2064 Front Mission Series: Gun Hazard (film)
2062-2064 Gun Hazard - A Mercenary's Iron Legs
2060-2064 Front Mission Series: Gun Hazard (manga)
2064-2070 Front Mission Series: Gun Hazard

These are the fictional nations that play a major role in the Front Mission series.

Oceania Cooperative Union

The Oceania Cooperative Union (OCU) is a supranational union of countries in Southeast Asia, Oceania, and Australia. The OCU capital, where the OCU Central Parliament operates, is Canberra, Australia.[17] The union's roots date back to 2006, when the Association of Southeast Asian Nations reorganized itself into the Bangkok Economic Alliance. The alliance is later renamed into the Oceania Cooperative Union in 2019 and finally consolidates as a political union in 2026.

United States of the New Continent

The United States of the New Continent (USN) is a supranational union of North and South American countries. The USN capital, where the USN Central Government operates, is Washington DC. The union's roots date back to 2011, when its relations with Australia began to sour over the detention of an Australian ship named "The Trinidad".[8] The United States and Canada begin negotiations on merging with South American countries after the Republic of Zaftra is formed in 2015. These talks culminate in the creation of the USN five years later.

In the localized versions of Front Mission First, Front Mission 4, and Front Mission Evolved, the USN is presented as the Unified Continental States (UCS). The localized version of Front Mission 3 retains the original naming convention.

European Community

The European Community (EC) is a supranational union of nations in Europe. The capital, where the EC Central Assembly operates, is Paris, France. The union's roots date back to the European Union's (EU) genesis in 1993. In the late 1990s, the EU's founding member-states began to convince other European countries to join their banner. The EU is renamed as the European Community in 2005 as the last of the non-EU countries agree to join the bloc.[18]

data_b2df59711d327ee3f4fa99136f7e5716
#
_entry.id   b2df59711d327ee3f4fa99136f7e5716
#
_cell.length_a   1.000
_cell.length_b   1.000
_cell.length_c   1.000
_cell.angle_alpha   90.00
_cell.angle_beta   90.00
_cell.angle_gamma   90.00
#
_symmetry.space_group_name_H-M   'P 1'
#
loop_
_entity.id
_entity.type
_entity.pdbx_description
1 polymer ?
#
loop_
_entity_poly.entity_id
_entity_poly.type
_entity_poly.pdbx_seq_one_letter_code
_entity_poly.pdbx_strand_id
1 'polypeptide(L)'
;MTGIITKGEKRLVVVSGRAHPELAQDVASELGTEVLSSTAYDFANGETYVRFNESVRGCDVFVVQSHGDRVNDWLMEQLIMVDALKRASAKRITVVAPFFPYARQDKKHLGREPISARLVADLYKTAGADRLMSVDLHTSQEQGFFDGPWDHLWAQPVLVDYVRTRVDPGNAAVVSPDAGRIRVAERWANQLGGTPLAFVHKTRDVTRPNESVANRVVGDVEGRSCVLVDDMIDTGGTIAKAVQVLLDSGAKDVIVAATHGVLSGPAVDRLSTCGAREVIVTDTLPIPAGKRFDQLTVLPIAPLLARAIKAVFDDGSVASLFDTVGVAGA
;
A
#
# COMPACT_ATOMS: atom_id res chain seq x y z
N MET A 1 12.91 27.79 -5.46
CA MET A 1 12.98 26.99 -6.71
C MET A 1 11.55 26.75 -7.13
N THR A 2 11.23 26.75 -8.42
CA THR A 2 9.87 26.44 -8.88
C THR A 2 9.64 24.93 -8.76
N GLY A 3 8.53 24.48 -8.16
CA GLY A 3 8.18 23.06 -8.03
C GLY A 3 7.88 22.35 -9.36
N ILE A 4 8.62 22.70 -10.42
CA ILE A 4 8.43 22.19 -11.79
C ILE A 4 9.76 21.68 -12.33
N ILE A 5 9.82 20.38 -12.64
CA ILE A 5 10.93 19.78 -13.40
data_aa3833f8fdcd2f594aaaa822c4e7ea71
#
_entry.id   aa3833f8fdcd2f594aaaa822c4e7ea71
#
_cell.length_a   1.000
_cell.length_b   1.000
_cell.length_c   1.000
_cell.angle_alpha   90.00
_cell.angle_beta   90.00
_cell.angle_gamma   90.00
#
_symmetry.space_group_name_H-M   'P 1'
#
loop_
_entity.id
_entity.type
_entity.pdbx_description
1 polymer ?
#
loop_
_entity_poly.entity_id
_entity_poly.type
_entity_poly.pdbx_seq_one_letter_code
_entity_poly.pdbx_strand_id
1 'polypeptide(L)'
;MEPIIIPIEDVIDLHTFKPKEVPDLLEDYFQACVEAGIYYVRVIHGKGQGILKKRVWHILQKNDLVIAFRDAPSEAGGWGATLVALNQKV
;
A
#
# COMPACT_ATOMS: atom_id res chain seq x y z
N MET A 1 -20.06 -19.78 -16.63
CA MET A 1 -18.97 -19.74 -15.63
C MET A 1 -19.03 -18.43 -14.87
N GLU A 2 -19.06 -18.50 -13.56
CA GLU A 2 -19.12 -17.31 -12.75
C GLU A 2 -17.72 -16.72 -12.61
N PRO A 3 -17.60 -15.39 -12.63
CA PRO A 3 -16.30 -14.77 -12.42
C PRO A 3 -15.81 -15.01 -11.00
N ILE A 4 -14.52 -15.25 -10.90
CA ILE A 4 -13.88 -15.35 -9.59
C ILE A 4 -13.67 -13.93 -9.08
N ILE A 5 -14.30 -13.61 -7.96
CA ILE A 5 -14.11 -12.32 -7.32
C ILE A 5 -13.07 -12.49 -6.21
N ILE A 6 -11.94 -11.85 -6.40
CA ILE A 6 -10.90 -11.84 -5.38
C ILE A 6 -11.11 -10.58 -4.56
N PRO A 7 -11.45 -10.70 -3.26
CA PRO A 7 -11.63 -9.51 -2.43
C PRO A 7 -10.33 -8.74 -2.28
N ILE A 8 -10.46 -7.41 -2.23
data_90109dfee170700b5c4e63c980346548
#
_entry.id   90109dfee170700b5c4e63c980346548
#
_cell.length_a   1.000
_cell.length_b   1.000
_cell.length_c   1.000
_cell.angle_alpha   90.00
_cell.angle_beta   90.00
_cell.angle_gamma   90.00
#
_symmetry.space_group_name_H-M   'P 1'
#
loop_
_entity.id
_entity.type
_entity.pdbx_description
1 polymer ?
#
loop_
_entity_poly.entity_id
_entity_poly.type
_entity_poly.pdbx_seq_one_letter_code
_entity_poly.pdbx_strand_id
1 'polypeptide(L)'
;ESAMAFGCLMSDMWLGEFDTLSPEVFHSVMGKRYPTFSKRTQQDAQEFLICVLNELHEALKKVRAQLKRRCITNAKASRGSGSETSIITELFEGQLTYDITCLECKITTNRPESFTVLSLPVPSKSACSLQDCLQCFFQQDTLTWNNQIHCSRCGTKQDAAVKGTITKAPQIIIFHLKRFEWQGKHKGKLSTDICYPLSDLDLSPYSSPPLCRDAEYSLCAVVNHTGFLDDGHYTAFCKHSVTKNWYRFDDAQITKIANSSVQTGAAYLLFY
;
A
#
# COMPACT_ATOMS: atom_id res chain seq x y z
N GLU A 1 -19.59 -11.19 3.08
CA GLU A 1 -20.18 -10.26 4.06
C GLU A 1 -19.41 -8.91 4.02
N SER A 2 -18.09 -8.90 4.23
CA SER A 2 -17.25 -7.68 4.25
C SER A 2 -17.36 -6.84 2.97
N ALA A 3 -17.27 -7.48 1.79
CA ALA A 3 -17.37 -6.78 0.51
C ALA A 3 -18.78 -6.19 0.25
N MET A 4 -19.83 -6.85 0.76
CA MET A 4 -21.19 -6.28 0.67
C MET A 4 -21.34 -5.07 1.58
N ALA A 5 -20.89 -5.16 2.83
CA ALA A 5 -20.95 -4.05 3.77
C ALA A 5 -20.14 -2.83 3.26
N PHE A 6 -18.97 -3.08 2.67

Organization of African Consolidation

The Organization of African Consolidation (OAC) is an alliance of African countries. The union's roots date back to 2026, when the EC and the OCU assists the African nations to merge as a super-state. Unlike the other unions, the OAC is divided into five regional blocs – the South African United States (SAUS), Union of North African States (UNAS), West African States Community Union (WA), the Community of Central African States (CA), and the East African Community (EA).[19]

Republic of Zaftra

The Republic of Zaftra is a supranational union consisting of Russia and the Commonwealth of Independent States. The Zaftran capital, where the Zaftra Central Administration operates, is Moscow, Russia. The union's roots date back to the end of the USSR in 1991. The former Soviet republics struggled to survive on their own after it collapsed, facing economic hardships and civil conflicts.[20] In an attempt to remedy their issues and make capitalism work, the splinter states reformed as the Republic of Zaftra in 2015.

Republic of Ravnui

The Republic of Ravnui is Belarus renamed after it secedes from the Commonwealth of Independent States rather than join the Republic of Zaftra in 2015.[21] The nation's capital is Minsk.

People's Republic of Da Han Zhong

The People's Republic of Da Han Zhong (DHZ) is formed from the presumably peaceful reunification of China and Taiwan. The nation's capital is Beijing.

Music[edit]

Reception[edit]

Legacy[edit]

Further information: List of Front Mission media